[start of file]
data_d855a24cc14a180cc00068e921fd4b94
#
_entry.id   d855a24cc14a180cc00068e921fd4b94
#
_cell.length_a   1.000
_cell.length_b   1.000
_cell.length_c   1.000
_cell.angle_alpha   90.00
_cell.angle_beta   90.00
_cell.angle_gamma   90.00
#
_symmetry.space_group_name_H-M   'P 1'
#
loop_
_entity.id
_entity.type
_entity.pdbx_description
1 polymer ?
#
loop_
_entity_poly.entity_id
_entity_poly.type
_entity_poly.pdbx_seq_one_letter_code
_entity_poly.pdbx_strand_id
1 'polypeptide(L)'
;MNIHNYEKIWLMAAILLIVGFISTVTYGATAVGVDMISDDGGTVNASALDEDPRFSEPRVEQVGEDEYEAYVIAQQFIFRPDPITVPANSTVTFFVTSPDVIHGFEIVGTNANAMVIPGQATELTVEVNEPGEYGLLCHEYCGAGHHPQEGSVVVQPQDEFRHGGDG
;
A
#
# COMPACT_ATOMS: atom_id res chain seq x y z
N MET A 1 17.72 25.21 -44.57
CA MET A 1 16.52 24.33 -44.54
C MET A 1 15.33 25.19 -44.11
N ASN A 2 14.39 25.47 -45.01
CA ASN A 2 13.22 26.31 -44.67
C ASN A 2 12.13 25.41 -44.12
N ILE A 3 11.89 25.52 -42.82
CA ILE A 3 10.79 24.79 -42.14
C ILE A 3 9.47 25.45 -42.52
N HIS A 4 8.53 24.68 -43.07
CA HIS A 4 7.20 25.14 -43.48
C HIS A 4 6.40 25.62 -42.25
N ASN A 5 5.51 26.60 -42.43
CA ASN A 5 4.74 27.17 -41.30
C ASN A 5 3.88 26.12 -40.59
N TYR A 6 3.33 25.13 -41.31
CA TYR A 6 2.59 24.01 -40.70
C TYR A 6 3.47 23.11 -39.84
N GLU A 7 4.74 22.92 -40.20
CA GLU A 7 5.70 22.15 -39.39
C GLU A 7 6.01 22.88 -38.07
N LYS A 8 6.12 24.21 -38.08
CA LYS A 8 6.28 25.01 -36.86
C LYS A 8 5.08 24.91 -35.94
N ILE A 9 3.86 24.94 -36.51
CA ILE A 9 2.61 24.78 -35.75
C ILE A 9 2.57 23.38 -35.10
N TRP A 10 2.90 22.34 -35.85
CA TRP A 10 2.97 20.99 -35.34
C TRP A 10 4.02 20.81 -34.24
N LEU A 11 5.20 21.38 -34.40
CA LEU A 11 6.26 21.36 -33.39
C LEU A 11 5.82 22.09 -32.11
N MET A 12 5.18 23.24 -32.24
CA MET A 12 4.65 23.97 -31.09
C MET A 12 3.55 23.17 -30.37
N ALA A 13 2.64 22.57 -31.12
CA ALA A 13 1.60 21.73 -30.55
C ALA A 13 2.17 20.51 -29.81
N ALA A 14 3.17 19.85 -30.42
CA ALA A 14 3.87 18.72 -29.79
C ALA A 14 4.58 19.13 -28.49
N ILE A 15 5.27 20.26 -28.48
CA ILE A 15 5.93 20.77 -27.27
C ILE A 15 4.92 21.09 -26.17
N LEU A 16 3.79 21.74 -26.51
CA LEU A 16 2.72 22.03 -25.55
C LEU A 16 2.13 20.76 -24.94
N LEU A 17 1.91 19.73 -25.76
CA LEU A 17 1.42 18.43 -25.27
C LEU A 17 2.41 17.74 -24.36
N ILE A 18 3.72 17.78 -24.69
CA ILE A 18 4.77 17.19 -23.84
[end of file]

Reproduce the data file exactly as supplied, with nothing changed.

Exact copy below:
data_d855a24cc14a180cc00068e921fd4b94
#
_entry.id   d855a24cc14a180cc00068e921fd4b94
#
_cell.length_a   1.000
_cell.length_b   1.000
_cell.length_c   1.000
_cell.angle_alpha   90.00
_cell.angle_beta   90.00
_cell.angle_gamma   90.00
#
_symmetry.space_group_name_H-M   'P 1'
#
loop_
_entity.id
_entity.type
_entity.pdbx_description
1 polymer ?
#
loop_
_entity_poly.entity_id
_entity_poly.type
_entity_poly.pdbx_seq_one_letter_code
_entity_poly.pdbx_strand_id
1 'polypeptide(L)'
;MNIHNYEKIWLMAAILLIVGFISTVTYGATAVGVDMISDDGGTVNASALDEDPRFSEPRVEQVGEDEYEAYVIAQQFIFRPDPITVPANSTVTFFVTSPDVIHGFEIVGTNANAMVIPGQATELTVEVNEPGEYGLLCHEYCGAGHHPQEGSVVVQPQDEFRHGGDG
;
A
#
# COMPACT_ATOMS: atom_id res chain seq x y z
N MET A 1 17.72 25.21 -44.57
CA MET A 1 16.52 24.33 -44.54
C MET A 1 15.33 25.19 -44.11
N ASN A 2 14.39 25.47 -45.01
CA ASN A 2 13.22 26.31 -44.67
C ASN A 2 12.13 25.41 -44.12
N ILE A 3 11.89 25.52 -42.82
CA ILE A 3 10.79 24.79 -42.14
C ILE A 3 9.47 25.45 -42.52
N HIS A 4 8.53 24.68 -43.07
CA HIS A 4 7.20 25.14 -43.48
C HIS A 4 6.40 25.62 -42.25
N ASN A 5 5.51 26.60 -42.43
CA ASN A 5 4.74 27.17 -41.30
C ASN A 5 3.88 26.12 -40.59
N TYR A 6 3.33 25.13 -41.31
CA TYR A 6 2.59 24.01 -40.70
C TYR A 6 3.47 23.11 -39.84
N GLU A 7 4.74 22.92 -40.20
CA GLU A 7 5.70 22.15 -39.39
C GLU A 7 6.01 22.88 -38.07
N LYS A 8 6.12 24.21 -38.08
CA LYS A 8 6.28 25.01 -36.86
C LYS A 8 5.08 24.91 -35.94
N ILE A 9 3.86 24.94 -36.51
CA ILE A 9 2.61 24.78 -35.75
C ILE A 9 2.57 23.38 -35.10
N TRP A 10 2.90 22.34 -35.85
CA TRP A 10 2.97 20.99 -35.34
C TRP A 10 4.02 20.81 -34.24
N LEU A 11 5.20 21.38 -34.40
CA LEU A 11 6.26 21.36 -33.39
C LEU A 11 5.82 22.09 -32.11
N MET A 12 5.18 23.24 -32.24
CA MET A 12 4.65 23.97 -31.09
C MET A 12 3.55 23.17 -30.37
N ALA A 13 2.64 22.57 -31.12
CA ALA A 13 1.60 21.73 -30.55
C ALA A 13 2.17 20.51 -29.81
N ALA A 14 3.17 19.85 -30.42
CA ALA A 14 3.87 18.72 -29.79
C ALA A 14 4.58 19.13 -28.49
N ILE A 15 5.27 20.26 -28.48
CA ILE A 15 5.93 20.77 -27.27
C ILE A 15 4.92 21.09 -26.17
N LEU A 16 3.79 21.74 -26.51
CA LEU A 16 2.72 22.03 -25.55
C LEU A 16 2.13 20.76 -24.94
N LEU A 17 1.91 19.73 -25.76
CA LEU A 17 1.42 18.43 -25.27
C LEU A 17 2.41 17.74 -24.36
N ILE A 18 3.72 17.78 -24.69
CA ILE A 18 4.77 17.19 -23.84